Kremlin asks: where's your proof on Iraq?

  • From: "Muslim News" <editor_@xxxxxxxxxxxxxxx>
  • To: <submit@xxxxxxxxxxxxxxx>
  • Date: Sun, 13 Oct 2002 13:50:25 +0100

The Russian defence minister, Sergei Ivanov, expressed deep unease last
night at Washington's failure to provide - even at the highest Kremlin
level - conclusive evidence justifying the need for an attack on Iraq. 
The Kremlin had yet to receive "conclusive data" linking Baghdad to
international terrorists or to programmes to develop weapons of mass
destruction, he said. 

Mr Ivanov dismissed speculation that the Bush administration had offered
a compensation package for the loss of Russia's multibillion pound
economic interests in Iraq in the event of military action. 

In the first interview a Kremlin minister has given to a western
newspaper since the Iraq negotiations began, Mr Ivanov told the Guardian
that the greatest threats to US-Russian relations were America's
"refusal to take into account the fact that the world is interdependent"
and its determination to undertake "unilateral measures that do not
resolve problems, but create new and unpredictable ones". 

Mr Ivanov was dismissive of Anglo-American attempts to negotiate a new
UN security council resolution and called for the immediate deployment
of weapons inspectors in Iraq. 

His critical assessment of US policy was made an hour before Tony Blair
arrived in Moscow in an attempt to win the Kremlin over to the
US-British plans on Iraq, and as Russian officials set out a bullish
bargaining position in advance of talks. 

Mr Ivanov, who is considered President Vladimir Putin's closest
confidant, said Russia was still right to have offered its backing to
America's war on terror, but that action against Iraq was entirely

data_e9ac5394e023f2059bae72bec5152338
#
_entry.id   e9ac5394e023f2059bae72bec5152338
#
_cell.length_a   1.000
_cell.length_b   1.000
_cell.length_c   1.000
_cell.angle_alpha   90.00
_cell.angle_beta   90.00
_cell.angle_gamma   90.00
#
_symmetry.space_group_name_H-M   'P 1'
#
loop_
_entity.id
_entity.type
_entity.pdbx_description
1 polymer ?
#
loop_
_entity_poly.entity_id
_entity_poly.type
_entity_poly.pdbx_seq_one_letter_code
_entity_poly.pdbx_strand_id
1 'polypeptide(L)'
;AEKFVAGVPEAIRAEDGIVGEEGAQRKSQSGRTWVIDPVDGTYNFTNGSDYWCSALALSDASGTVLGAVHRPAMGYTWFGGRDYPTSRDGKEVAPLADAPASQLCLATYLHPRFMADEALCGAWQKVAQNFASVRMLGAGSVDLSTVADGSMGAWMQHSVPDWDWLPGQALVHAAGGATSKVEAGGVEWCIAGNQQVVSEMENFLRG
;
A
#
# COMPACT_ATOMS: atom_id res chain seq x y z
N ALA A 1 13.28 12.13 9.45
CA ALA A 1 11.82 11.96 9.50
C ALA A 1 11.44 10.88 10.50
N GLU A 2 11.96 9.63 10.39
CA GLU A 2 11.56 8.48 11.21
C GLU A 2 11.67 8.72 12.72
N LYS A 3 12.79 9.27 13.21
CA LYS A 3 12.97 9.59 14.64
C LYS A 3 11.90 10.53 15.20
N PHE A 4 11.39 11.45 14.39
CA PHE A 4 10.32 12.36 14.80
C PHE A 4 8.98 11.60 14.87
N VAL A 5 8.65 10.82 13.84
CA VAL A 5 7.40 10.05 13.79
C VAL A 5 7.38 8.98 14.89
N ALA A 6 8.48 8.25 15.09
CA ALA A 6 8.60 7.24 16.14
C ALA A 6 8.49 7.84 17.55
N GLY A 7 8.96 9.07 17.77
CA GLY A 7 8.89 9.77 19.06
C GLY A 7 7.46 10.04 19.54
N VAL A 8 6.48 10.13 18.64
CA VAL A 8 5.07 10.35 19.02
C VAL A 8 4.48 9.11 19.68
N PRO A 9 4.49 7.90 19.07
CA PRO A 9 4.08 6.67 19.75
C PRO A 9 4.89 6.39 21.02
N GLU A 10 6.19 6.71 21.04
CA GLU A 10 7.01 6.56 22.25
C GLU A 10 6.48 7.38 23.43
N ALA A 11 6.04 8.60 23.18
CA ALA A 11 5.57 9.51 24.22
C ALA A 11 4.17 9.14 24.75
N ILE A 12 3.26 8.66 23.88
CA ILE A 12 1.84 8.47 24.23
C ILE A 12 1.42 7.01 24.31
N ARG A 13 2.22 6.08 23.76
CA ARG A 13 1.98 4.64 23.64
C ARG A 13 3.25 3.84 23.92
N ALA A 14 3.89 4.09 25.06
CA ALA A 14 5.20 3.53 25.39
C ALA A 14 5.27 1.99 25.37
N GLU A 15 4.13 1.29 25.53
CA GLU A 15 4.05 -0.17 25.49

"In the fight against terror in Afghanistan, we were the first to give
our clear support to unilateral steps. For us everything was clear about
Afghanistan before September 11. The situation is different with Iraq.
Generally speaking, the use of blind force without determining wrong
from right is extremely inappropriate." 

He added that despite a year of unprecedented intelligence-sharing
between Russia and the west, new information on Iraq had been scant. "We
do not have any data about either the financial or material support of
the Iraqi leadership for international terrorists," said Mr Ivanov,
adding that requests for such data had been made at the highest level. 

The remarks provide the first indication of Washington's obstinacy in
negotiating Russian support, and its refusal to suggest a solution that
would protect Russia's trade deals. 

Mr Ivanov insisted, however, that Russia could not be bought. "It is not
a matter of bargaining," he said. "We are sure that military force can
be used only after all - I repeat all - political and diplomatic
measures have been tried without any result." 

He stressed that Russia was greatly concerned about the global
proliferation of nuclear weapons, adding that states such as Iraq "are
closer to Russia's border that those of the UK or US". 

"But I want to underline that the decisive answer, yes or no, to such a
question as 'are there biological or chemical weapons [in Iraq]?' can
only be given by an effective inspection. The Russian position about
Iraq has been repeated clearly and we feel that there are many UN
members that share this position - even the majority." 

He said that while he took "general declarations" concerning Iraq's
pursuit of weapons of mass destruction very seriously, including the
Blair dossier, "unfortunately, I have not found facts which could prove
without doubt the presence [of such arms]". 

Mr Ivanov is considered to be among the more pro-western members of Mr
Putin's inner circle. He speaks fluent English, which he broke into

He insisted that he was "cautiously optimistic" about Russian-American
relations, and that "both sides would aspire to act in agreement with
each other on the key problems of security, partnership and economic
Source: The Guardian 

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